How to Write an Index for a Book in Seven Steps

How to Write an Index for a Book in Seven Steps
The idea of a book index may sound archaic in the era of smartphones and eBooks. Despite this, many readers and scholars still use book indexes to guide them through enormous books and support their studies. Professional book indexers do the crucial task of indexing books on a regular basis.

It's one of those book sections that, until you need it, is easily overlooked despite how beneficial it is. If you've ever needed to look something up in a book, you understand how useful an index can be.

The last thing you want is for your readers to go through your index and not locate something that was categorized and plainly needed to be labelled, or worse, something that was placed in the wrong location. Although it only makes up a small portion of the book, it is frequently used, so you should take your time and complete it correctly.

What Exactly Is a Book Index?

An index at the back of a book is a list of terms and page references that directs readers to specific themes throughout the text. Subjects are often listed alphabetically in indexes, with subheadings following complex subjects that recur frequently in a book. In the majority of non-fiction research works, book indexes can be found alongside components like the front matter and table of contents. Indexes are frequently contracted out to independent contractors who may be technical writers or have other positions in the publishing sector. Unified standards for indexing books and technical writing are promoted by the American Society for Indexing, a national trade association.

What Function Does a Book Index Serve?

A good index should, first and foremost, aid readers in locating themes in a book's primary text as well as provide a list of any related terms. A complete and understandable index is essential. Professional indexers are adept at creating thorough indexes that are simple for both researchers and casual readers to use.

Creating an Index

It takes a lot of work to be a book indexer, so you should be detail-oriented. Even though creating a whole index can be difficult, all you really need is a word processor and a strong work ethic. Indie authors and self-publishers have the option of creating indexes for their own books. Here is a step-by-step manual that can help you understand the indexing procedure if you're just starting out as an indexer:

1. Read the book first. The first step might seem obvious, but reading a book thoroughly before beginning the indexing process is crucial. Even if you've only skimmed the book before, you should still read it cover to cover as you index.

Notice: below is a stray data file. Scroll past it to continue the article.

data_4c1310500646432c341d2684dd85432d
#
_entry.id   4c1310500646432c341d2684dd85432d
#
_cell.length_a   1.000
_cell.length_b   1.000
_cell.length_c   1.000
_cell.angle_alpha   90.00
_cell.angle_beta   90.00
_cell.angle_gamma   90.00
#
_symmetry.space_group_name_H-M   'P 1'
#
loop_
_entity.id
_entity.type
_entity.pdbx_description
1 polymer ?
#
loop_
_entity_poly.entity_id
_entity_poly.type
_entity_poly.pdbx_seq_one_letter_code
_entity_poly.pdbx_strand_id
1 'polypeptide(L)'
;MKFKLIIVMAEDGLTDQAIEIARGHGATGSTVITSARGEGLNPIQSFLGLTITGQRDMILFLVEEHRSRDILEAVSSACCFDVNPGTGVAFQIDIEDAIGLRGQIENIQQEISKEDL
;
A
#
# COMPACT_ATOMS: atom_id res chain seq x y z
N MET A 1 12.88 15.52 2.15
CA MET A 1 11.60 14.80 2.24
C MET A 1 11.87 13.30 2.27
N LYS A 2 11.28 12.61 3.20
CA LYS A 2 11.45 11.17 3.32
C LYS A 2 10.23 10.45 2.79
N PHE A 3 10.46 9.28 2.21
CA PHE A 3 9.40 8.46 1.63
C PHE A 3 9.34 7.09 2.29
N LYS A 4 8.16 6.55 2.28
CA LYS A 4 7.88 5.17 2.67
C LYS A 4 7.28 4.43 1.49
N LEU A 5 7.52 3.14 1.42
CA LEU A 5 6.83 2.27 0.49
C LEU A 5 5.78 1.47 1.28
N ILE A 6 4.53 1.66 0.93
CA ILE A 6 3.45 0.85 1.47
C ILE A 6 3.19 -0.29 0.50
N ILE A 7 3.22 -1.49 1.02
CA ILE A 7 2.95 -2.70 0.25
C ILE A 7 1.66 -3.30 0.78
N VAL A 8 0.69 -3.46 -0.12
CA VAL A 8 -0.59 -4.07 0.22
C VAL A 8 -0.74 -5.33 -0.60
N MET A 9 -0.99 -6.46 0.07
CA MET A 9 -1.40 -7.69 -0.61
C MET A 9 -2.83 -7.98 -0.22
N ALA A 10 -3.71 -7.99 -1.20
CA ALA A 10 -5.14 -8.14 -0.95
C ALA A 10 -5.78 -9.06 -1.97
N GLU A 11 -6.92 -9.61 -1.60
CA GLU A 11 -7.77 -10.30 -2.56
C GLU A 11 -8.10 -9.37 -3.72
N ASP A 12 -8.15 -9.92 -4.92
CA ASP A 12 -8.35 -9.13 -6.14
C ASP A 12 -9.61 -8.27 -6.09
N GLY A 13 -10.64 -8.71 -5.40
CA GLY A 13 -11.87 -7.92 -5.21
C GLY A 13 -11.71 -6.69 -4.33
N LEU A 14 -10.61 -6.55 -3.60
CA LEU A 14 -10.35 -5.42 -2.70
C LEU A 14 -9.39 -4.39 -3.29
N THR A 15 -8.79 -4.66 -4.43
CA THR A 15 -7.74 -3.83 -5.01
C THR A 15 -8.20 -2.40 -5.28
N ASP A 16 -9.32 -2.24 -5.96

2. Make use of indexing tools. On simple word processors, there are numerous excellent indexing software tools available. If you're new to indexing, it may be a good idea to use indexing software to streamline the procedure.

3. Highlight the book. Whether you are reading a hard copy, an ebook, or a pdf, you must annotate the text as you search for important terms and potential section headings. On index cards or in a computer document, mark all the themes you intend to include in the index and make note of any entries that are identical.

4. Address concerns about formatting. Make a decision regarding the format of cross-references and page numbers before beginning the actual index entries. You can learn about other styles and determine what you prefer by looking at other indices and conversing with colleagues. A formatting and layout guide, like the one in the Chicago Manual of Style, is frequently included.

5. Add entries to an index. It's time to create your index once you've read the main text several times and made several notes of your primary headings and subheadings. Make sure you are using a consistent style and that your final index includes all you have noted in your text.

6. Sort the entries in your index. Make sure your entries are arranged alphabetically because all indexes are sorted that way.

7. Edit your index. When you've finished writing the initial draft of your index, it's time to undertake some copyediting. Verify that your subentries and subheadings are unique and that you haven't omitted anything before submitting your final index.


Although it may seem like an afterthought as you're writing your book, your readers will frequently turn to the index again and again. Every person who reads your book in the future will be grateful for the effort put into organizing everything so that they may refer to it whenever they need to look something up.

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